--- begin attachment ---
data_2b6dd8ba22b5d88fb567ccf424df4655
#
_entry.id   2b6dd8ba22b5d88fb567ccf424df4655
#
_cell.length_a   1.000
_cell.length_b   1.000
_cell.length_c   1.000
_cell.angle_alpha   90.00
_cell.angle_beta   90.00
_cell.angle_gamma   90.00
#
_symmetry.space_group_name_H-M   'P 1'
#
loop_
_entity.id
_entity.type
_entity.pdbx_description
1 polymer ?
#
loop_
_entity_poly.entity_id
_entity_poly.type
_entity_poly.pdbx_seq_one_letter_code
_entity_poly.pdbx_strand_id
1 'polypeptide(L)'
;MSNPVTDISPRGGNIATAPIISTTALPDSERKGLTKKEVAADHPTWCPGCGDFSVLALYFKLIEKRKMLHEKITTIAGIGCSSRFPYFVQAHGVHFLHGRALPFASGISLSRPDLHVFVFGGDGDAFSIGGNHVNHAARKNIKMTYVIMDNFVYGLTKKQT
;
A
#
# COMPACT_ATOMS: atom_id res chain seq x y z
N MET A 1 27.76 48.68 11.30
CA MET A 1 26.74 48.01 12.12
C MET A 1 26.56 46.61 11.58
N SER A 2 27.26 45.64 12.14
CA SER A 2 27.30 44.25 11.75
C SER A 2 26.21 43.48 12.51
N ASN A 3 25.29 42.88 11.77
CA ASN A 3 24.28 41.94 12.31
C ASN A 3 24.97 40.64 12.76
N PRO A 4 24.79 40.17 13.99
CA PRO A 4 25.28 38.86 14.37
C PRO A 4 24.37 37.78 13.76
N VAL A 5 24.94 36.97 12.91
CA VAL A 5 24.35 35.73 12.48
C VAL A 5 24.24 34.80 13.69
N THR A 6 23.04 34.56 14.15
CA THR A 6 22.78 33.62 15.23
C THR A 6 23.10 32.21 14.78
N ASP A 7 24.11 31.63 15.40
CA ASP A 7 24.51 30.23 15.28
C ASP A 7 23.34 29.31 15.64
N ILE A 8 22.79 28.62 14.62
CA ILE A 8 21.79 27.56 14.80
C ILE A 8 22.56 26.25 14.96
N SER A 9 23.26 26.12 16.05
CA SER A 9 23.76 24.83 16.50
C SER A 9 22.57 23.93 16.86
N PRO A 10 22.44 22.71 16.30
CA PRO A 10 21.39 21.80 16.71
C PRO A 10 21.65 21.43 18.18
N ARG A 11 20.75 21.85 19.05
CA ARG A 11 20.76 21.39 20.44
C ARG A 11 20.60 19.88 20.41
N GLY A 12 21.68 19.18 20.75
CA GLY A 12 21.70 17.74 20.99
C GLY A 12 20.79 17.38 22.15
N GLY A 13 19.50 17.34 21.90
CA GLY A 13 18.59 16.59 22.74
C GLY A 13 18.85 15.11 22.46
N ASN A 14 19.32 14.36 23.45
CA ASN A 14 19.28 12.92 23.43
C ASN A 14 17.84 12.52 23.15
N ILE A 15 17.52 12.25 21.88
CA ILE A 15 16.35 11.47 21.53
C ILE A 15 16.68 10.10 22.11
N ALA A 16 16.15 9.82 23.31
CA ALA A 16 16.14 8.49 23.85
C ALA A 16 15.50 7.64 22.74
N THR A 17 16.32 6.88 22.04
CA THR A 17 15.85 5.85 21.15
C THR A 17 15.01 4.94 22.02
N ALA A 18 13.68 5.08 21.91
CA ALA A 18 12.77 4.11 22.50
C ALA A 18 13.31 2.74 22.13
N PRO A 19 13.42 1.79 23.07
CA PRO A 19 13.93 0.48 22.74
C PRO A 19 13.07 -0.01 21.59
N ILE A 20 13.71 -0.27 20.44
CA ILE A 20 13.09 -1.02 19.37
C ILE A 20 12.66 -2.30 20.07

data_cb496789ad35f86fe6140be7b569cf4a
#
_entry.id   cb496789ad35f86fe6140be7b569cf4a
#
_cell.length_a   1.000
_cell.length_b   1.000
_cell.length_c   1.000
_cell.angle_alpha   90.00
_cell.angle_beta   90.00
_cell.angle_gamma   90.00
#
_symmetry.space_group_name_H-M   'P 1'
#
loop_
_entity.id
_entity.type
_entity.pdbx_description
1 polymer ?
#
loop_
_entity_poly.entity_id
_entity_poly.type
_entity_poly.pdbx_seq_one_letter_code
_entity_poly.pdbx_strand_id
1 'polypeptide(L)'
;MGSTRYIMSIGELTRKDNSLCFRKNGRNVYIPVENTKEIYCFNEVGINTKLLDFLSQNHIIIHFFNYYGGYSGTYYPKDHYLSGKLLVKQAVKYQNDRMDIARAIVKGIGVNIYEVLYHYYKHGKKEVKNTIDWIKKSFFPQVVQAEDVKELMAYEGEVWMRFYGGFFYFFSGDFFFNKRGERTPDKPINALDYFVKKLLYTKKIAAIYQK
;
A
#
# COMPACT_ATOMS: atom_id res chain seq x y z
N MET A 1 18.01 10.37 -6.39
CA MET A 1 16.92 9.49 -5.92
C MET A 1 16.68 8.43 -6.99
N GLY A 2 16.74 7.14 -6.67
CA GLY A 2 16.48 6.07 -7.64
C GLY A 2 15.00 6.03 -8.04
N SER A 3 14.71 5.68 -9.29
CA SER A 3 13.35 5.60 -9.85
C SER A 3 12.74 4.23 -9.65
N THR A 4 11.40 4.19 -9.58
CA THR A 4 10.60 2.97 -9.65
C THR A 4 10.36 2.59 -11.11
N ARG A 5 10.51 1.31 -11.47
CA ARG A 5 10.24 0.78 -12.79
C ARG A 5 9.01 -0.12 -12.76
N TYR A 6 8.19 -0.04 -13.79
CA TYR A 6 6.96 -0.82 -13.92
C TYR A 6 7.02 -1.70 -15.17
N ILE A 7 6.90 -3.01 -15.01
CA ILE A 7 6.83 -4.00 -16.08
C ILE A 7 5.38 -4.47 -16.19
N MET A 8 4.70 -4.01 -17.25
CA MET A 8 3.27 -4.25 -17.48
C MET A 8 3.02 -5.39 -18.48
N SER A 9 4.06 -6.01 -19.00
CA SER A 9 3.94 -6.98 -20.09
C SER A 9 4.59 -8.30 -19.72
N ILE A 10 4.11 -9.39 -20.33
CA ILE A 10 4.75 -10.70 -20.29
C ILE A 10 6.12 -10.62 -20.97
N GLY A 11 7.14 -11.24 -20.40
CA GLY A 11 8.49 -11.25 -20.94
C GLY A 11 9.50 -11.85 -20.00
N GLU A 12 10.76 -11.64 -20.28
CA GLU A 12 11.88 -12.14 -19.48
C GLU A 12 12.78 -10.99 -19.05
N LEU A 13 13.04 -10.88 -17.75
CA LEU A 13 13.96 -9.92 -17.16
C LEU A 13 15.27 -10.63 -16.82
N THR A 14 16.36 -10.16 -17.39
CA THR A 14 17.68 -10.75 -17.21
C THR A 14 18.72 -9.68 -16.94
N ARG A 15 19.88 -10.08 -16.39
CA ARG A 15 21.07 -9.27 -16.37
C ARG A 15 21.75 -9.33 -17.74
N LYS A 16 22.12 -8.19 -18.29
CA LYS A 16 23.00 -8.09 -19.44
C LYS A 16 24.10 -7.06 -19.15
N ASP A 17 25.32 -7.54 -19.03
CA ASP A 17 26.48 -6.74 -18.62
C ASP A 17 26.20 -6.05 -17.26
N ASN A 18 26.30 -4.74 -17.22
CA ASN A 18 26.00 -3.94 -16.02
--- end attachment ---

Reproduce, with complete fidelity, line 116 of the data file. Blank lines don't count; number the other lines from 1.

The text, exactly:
;MGSTRYIMSIGELTRKDNSLCFRKNGRNVYIPVENTKEIYCFNEVGINTKLLDFLSQNHIIIHFFNYYGGYSGTYYPKDHYLSGKLLVKQAVKYQNDRMDIARAIVKGIGVNIYEVLYHYYKHGKKEVKNTIDWIKKSFFPQVVQAEDVKELMAYEGEVWMRFYGGFFYFFSGDFFFNKRGERTPDKPINALDYFVKKLLYTKKIAAIYQK